I adore working with teams and seeing them pull together, be creative and succeed against the challenges they face. However, quite often the challenges are human-centric rather than what they’re working on or producing. Having immersed myself in the world of Coaching and NLP, I often draw on many insights from that arena when I work with Agile teams. Offering a choice of viewpoints or “reframing”: We can change our response to an experience by placing that experience in a different frame or “viewpoint” – effectively reframing that experience. The meaning of any event depends on the frame in which we perceive it. When the meaning we place upon it changes, so do our behaviours.
If something has gone badly for a team, I want to encourage positive switched-on open creative thinking to tackle it. To do this I try to switch the focus round into what else could this be instead. For example if a there’s a challenge/failure then reframe it in another way… “How else can we view this?”
Responses to the team could be…
Ok… sometimes this may result in some surprised faces initially Some find it bizarre. But that’s good, as you’ve challenged and interrupted their normal thinking pattern and that’s what you want!
I then encourage the team to focus on taking action, either tackling the issue head on or seeking an alternative way forward. So I then follow up with…
This generally raises the energy, stops the blame seeking and quickly refocuses a team into what they can do about the situation. If they then subsequently seek out the root causes, they are more likely to do it in a positive and a more valuable learning from the experience way as opposed to wallowing in destructive “failure” emotion with potential doom & gloom spirals and team breakdowns. Yes we could view it as “failure”, but we have a choice how we view it…! Gaining fast feedback, inspecting and adapting are fundamental to an effective Agile way of working.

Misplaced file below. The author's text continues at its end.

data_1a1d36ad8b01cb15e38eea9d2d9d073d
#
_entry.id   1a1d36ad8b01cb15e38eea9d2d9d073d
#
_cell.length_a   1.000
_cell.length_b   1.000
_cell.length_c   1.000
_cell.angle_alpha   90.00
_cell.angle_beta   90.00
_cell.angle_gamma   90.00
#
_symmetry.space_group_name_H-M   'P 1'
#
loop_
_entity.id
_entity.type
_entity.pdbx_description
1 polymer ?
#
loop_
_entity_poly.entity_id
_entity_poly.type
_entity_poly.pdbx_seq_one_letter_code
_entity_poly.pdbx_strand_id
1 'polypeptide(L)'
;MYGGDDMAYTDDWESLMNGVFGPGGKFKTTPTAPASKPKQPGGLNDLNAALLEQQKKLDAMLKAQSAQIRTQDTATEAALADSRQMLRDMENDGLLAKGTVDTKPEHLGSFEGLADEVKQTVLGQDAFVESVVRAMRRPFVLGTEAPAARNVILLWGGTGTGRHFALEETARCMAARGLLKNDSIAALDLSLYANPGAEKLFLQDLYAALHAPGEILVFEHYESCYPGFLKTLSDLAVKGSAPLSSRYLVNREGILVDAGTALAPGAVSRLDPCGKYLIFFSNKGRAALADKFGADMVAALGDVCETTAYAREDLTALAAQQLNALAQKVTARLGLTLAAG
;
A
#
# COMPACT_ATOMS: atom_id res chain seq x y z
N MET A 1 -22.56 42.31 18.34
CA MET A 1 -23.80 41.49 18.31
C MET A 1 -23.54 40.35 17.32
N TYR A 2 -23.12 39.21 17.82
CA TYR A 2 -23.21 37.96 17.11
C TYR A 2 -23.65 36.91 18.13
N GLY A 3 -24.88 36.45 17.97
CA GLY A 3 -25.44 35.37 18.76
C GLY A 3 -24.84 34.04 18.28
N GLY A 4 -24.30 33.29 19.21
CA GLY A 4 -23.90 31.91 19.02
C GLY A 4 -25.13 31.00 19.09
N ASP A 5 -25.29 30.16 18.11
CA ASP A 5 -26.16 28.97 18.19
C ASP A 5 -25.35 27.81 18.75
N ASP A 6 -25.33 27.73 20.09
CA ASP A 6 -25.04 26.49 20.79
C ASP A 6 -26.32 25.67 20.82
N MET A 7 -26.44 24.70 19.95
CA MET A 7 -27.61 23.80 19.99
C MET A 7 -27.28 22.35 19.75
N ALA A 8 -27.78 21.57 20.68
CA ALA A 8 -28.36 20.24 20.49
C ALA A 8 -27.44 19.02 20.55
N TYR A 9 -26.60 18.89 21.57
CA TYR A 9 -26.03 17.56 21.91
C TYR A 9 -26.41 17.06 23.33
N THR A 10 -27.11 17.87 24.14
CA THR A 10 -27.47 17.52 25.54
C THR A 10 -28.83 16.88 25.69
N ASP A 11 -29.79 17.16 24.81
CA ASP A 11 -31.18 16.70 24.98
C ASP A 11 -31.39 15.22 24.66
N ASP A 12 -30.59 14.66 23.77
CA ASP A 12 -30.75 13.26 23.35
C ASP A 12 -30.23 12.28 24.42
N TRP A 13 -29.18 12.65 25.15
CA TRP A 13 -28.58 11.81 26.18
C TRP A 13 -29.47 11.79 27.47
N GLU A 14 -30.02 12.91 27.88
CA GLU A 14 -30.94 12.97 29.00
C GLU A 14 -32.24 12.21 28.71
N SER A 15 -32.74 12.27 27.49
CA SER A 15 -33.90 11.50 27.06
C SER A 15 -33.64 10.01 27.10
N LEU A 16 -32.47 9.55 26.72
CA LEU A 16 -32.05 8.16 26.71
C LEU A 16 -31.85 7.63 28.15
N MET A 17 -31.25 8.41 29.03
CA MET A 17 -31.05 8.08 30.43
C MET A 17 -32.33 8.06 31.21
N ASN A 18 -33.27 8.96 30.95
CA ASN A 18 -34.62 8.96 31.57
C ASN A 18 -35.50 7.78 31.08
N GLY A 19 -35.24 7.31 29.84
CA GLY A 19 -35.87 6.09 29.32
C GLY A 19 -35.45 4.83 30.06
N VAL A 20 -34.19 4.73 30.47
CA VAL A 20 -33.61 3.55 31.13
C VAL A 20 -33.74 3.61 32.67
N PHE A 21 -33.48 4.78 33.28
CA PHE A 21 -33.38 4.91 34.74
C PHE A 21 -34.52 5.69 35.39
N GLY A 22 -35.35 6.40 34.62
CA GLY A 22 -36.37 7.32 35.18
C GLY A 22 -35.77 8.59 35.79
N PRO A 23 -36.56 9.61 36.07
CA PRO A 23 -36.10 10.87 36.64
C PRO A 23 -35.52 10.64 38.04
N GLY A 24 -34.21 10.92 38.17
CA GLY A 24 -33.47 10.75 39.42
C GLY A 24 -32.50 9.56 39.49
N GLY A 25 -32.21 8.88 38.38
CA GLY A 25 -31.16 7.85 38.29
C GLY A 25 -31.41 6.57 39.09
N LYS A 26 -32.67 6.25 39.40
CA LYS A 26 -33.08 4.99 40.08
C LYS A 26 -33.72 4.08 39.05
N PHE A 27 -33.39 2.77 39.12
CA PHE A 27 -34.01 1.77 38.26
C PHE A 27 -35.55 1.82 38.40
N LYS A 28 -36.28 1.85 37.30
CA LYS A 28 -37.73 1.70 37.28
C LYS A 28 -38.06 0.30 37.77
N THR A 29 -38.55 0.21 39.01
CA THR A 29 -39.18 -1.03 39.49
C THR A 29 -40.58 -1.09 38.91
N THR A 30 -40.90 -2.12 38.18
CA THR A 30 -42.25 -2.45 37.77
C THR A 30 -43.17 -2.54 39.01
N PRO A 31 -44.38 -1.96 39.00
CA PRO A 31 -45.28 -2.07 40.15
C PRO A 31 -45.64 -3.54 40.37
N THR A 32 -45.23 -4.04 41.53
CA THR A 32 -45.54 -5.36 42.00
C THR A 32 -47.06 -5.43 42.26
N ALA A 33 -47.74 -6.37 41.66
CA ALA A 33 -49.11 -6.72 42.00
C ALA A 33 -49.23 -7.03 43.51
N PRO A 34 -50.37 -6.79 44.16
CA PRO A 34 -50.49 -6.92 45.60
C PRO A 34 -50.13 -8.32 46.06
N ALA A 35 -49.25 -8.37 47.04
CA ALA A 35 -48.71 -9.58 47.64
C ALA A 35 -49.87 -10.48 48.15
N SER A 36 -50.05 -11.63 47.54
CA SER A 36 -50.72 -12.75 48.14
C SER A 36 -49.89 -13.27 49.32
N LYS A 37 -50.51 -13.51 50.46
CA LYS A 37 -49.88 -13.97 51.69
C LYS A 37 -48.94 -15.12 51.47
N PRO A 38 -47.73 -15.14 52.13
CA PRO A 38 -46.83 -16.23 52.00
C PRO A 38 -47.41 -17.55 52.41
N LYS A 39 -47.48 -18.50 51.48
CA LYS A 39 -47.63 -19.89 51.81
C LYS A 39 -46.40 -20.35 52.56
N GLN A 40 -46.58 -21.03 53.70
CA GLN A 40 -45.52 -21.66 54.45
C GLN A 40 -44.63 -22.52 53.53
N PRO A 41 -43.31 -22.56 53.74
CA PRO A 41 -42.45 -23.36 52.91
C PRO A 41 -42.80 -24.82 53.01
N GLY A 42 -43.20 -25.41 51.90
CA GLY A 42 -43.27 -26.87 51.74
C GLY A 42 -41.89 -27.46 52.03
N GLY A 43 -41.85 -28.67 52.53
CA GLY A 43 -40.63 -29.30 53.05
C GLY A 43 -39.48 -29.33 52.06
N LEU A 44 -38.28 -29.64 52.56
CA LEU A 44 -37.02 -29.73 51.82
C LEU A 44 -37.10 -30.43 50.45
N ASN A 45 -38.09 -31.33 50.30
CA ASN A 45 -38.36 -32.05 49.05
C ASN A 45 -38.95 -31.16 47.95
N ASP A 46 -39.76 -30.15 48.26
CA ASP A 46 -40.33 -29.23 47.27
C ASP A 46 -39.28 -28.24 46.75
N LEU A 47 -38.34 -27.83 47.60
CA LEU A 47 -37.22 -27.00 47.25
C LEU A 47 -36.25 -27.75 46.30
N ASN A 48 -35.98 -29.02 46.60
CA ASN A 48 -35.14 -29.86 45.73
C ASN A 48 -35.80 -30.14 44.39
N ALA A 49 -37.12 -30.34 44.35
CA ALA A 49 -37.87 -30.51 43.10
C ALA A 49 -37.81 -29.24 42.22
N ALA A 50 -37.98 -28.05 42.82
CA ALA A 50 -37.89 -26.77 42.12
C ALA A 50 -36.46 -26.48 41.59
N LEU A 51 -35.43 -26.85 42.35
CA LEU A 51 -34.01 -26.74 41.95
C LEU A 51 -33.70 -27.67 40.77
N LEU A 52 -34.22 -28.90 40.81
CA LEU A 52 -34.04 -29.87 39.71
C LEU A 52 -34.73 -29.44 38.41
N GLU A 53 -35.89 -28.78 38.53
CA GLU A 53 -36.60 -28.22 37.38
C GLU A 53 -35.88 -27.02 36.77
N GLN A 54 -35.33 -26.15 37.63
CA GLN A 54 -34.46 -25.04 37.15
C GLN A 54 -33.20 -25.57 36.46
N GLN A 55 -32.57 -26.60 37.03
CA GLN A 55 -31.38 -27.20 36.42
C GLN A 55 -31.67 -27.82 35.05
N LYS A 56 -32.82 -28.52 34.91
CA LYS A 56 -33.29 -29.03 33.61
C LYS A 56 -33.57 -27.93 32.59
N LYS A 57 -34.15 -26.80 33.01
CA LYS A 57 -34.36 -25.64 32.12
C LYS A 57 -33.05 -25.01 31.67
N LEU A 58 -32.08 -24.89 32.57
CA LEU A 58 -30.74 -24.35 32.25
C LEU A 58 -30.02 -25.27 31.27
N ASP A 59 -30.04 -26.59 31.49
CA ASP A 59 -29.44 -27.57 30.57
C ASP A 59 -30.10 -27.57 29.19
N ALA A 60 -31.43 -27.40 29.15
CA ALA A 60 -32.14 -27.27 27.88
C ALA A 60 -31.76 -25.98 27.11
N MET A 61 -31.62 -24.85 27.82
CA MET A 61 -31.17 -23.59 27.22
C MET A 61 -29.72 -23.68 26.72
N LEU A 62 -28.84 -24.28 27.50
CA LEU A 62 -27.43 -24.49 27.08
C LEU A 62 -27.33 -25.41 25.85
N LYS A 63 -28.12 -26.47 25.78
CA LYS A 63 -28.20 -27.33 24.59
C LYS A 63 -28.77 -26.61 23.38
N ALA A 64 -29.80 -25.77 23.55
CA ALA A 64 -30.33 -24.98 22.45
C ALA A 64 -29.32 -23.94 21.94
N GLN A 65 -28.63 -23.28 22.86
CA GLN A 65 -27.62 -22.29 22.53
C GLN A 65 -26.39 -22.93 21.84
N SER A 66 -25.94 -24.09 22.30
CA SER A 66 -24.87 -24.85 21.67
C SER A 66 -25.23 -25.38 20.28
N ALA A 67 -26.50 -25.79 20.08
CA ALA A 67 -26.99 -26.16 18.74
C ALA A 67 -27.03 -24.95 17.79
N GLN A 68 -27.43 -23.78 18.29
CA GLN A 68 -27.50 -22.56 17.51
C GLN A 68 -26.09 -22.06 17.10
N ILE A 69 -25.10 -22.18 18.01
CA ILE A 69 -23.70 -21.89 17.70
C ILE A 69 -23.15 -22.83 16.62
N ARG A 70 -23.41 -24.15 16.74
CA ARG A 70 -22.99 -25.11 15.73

I’ve found that teams soon start re-framing situations for themselves, which in-turn fuels a more positive, in-it-together and supportive culture. Working together as one. If something goes wrong they have formed their own “failure-strategy” and join together against the challenge and making themselves more resilient and adaptive, thus turning both themselves and the situations they face around faster. Issues get raised and discussed earlier, people seek help and opinions from each other. The result: more open communications and collaboration, both of which play a key part in Agile.
Comment: “Sophie, the team still aren’t producing what I asked for.” Response: I’m glad you’ve raised that, what is it you’re expecting to see? What else could this mean? …
Comment: “We actually have no tests in that area.” Response: That’s great, thanks for highlighting that. So knowing this, what would we rather do now? (…Whatever we decide to do is a conscious visible decision, rather than left as “someone else’s” problem)
The way in which people respond and interact has an obvious and profound effect on openness. This is especially evident when there’s a perceived sensitivity. If, for example, I had gone silent or had growled back “What do you mean we have no tests in that area??” How would those responses have been received?… Invariably I ask myself “What actually would be useful here? - What is it we want to attain? - What’s our end-goal?” I want productive action now to resolve the issue at hand, not a withdrawn or defensive team. The issue has come about somehow, and this is what we're playing with now. The team will not only learn more about the issue and resolving it, but also experience the way in which they went about resolving it.
So, helping a team to help themselves work more effectively when things go wrong or they hit challenges has many positive knock on effects. Not only honest, open and constructive collaboration, but it also encourages and frees the team to push more boundaries and increases their capacity to focus towards their goals/mission/purpose and where they ultimately want to go!
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